2014-02-19 / Columnists

Pets, Pets, Pets

“Is your dog entered at Westminster? OK, then, would you like to come to the Paris Room on the sixth floor with us for a photo shoot with Vogue?” These questions sound like the greatest canine “pickup line” of all times; yet this is what we asked surprised owners in the lobby of the Hotel Pennsylvania the morning before the dog show as we recruited pup models to pose for Vogue.

It was the first time that Vogue ever covered the dog show. Their plan was to combine New York Fashion Week with Westminster—the prepping, the buzz—but the concept needed some shaping because Westminster is quite different from the runway. So we started the Dog Show 101 tutorial from the press room. At first the editor wanted a list of every entered dog. Impossible. There were nearly 3,000 dogs at Westminster and, by AKC rules, the full list cannot be revealed until the first day of the show when the catalogues go on sale.

Fifi at the Vogue photo shoot Fifi at the Vogue photo shoot Next, Vogue wanted to follow top contenders into the ring. Also frowned upon. There is a certain amount of superstition about being too sure. Plus judging conveys its own brand of stage fright. The atmosphere is too tense for handlers to be obliging about photo requests. Handlers are so focused on what they are about to do as they get ready to enter the ring. Any interruption breaks their concentration and their cosmic connection with their dog.

Then Vogue asked to set up in the Piers but space was already very tight. For candid shots, we suggested they wait until after judging and then locate long-haired breeds like the Afghan and Pekingese needing megabrushing during the show, and sculpted breeds like the Bedlington Terrier and Giant Schnauzer, as well as corded ones such as the Puli and Komondor that require days of “coif maintenance” before ever entering the arena.

This was fine for their impromptu pictorial at the show, but Vogue also wanted to do something staged and artsy, similar to a spread they had seen in The New Yorker by photographer Landon Nordeman. They decided their Vogue show dog studio photos should be avantgarde and paired with quotes from fashion notables.

My friend Mar y Bloom, Westminster staff photographer, offered to mentor Suzanne Shaheen, photo editor, Phillippe Jarrigeon, photographer, plus the rest of the adorable Vogue team with an aggregate age younger than me. Mary suggested fabric drop cloths rather than seamless paper because dogs slip. “Spray their pads like handlers do,” Mary said. “Remember stepping on crinkling paper scares some dogs.”

When the Hotel Pennsylvania, where many show dogs stay during Westminster week, lent Vogue the Paris Room as a studio, the crew asked Mary to be their advisor. I got to do some dog wrangling in the lobby. Several top contenders were invited in advance to the Vogue shoot by esteemed Westminster members. The rest would be impromptu and exotic including the Puli in blue wraps found at check-in, a 200-pound brindle Mastiff, a regal Ridgeback, an Afghan from Alaska stepping out of the spa and a Standard Poodle we spied while her handler smoked a cigarette outside.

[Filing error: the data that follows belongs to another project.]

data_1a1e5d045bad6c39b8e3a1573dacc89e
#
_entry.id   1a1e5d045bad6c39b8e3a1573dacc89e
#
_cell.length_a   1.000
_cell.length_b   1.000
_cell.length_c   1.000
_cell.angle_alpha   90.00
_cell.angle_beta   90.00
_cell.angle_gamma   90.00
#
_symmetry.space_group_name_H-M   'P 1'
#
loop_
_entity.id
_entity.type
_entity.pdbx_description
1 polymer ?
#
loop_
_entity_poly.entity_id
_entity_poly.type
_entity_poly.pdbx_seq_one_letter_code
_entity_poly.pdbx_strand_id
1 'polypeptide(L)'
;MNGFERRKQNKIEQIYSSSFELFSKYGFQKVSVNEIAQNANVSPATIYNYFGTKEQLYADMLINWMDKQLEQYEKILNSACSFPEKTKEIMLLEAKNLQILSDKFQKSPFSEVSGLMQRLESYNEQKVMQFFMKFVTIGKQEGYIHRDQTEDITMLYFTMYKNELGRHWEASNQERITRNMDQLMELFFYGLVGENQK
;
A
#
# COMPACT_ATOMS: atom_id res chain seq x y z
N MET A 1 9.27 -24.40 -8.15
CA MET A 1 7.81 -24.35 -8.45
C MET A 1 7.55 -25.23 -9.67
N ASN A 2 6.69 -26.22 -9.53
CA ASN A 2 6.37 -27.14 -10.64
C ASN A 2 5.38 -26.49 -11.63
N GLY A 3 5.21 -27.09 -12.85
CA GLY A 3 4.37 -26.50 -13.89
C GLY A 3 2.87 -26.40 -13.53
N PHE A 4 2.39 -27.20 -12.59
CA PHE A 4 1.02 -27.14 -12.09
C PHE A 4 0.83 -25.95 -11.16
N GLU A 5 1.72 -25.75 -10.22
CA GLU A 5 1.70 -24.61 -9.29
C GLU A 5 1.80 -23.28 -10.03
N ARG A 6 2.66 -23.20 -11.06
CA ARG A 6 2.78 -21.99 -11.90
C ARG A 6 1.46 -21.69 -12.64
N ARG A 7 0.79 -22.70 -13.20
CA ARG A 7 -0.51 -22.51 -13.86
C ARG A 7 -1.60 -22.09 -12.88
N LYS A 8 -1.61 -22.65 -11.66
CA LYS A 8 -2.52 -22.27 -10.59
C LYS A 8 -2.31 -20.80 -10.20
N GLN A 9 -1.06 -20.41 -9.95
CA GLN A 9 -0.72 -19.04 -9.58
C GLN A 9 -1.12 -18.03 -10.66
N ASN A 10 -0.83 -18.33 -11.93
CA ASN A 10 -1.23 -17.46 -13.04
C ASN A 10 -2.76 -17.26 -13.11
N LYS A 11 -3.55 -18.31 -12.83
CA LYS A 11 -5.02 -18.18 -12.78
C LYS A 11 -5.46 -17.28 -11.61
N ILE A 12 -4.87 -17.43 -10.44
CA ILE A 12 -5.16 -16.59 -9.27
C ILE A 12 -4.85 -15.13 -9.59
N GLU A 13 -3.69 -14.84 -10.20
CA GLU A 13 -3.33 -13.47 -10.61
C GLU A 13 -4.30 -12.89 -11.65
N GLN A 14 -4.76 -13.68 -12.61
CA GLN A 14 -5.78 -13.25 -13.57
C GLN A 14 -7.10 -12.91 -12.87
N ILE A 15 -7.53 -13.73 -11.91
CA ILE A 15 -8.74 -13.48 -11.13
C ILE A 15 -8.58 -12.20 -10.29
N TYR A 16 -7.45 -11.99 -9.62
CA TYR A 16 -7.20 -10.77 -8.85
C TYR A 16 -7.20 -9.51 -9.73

Mary is the best at posing dogs while garnering their undivided attention with her signature vocal calls, and now a bird app on her iPhone. At first Vogue shot the dogs alone and later added strategically placed flowing hair, hands with rings and laps of the handlers. Hat props lined the room but sat idle because there is no need to dress these supermodels. Google “Vogue.com” and “our favorite fashion quotes” to see the complete slide show.

The cast of canines was top notch yet some wonderful dogs like Maggie, a magnificent Scottish Deerhound, didn’t make the final cut when the lighting or background was off a bit. It was the first trip to Westminster for Maggie and her Mom Jackie. “We purchased Maggie as a pet. She became my first show dog as a favor to her breeder,” said Jackie, “All our other dogs are rescues.” They live in Castle Gwynn, a replica of a 12th century Welsh castle built by Jackie’s husband. Maggie mingles with guests at a Renaissance fair held on their Tennessee grounds each weekend in May.

Ch Protocol’s Veni Vedi Vici (aka “Fifi” or “the Fifinator” to her 366,000 Facebook fans) is a Doberman extraordinaire. “Fifi” exudes the essence of Vogue. She won the Working Group last year at Westminster, recently rocked dog shows in the Philippines and was among those bantered about to win Best In Show this year at the Garden. She is so alert, hanging on her owner Jocelyn Mullins’ every word as if she were about to chime into the conversation.

“Fifi” posed for Vogue and then sat patiently on a chair while Jocelyn spoke to us about her rescue dogs. Then “Fifi” was kind enough to let me take her photo as she dressed for the cold in her breast cancer awareness coat with matching pink ear muffs. In a surprise upset, “Fifi” didn’t win the Breed on Tuesday. However, she remains a spectacular champion, embodying the words of Audrey Hepburn: “I don’t think of myself as an icon. What is in the other people’s minds is not in my mind. I just do my thing.”

For Adoption at Babylon Town Shelter (631-643-9270) Lamar St. W. Babylon: No Dobies this week but there are “Crystal” a white female Husky and male/female German Shepherd Dogs-“Marie & Pierre Curie,” supposedly found in Copiague.

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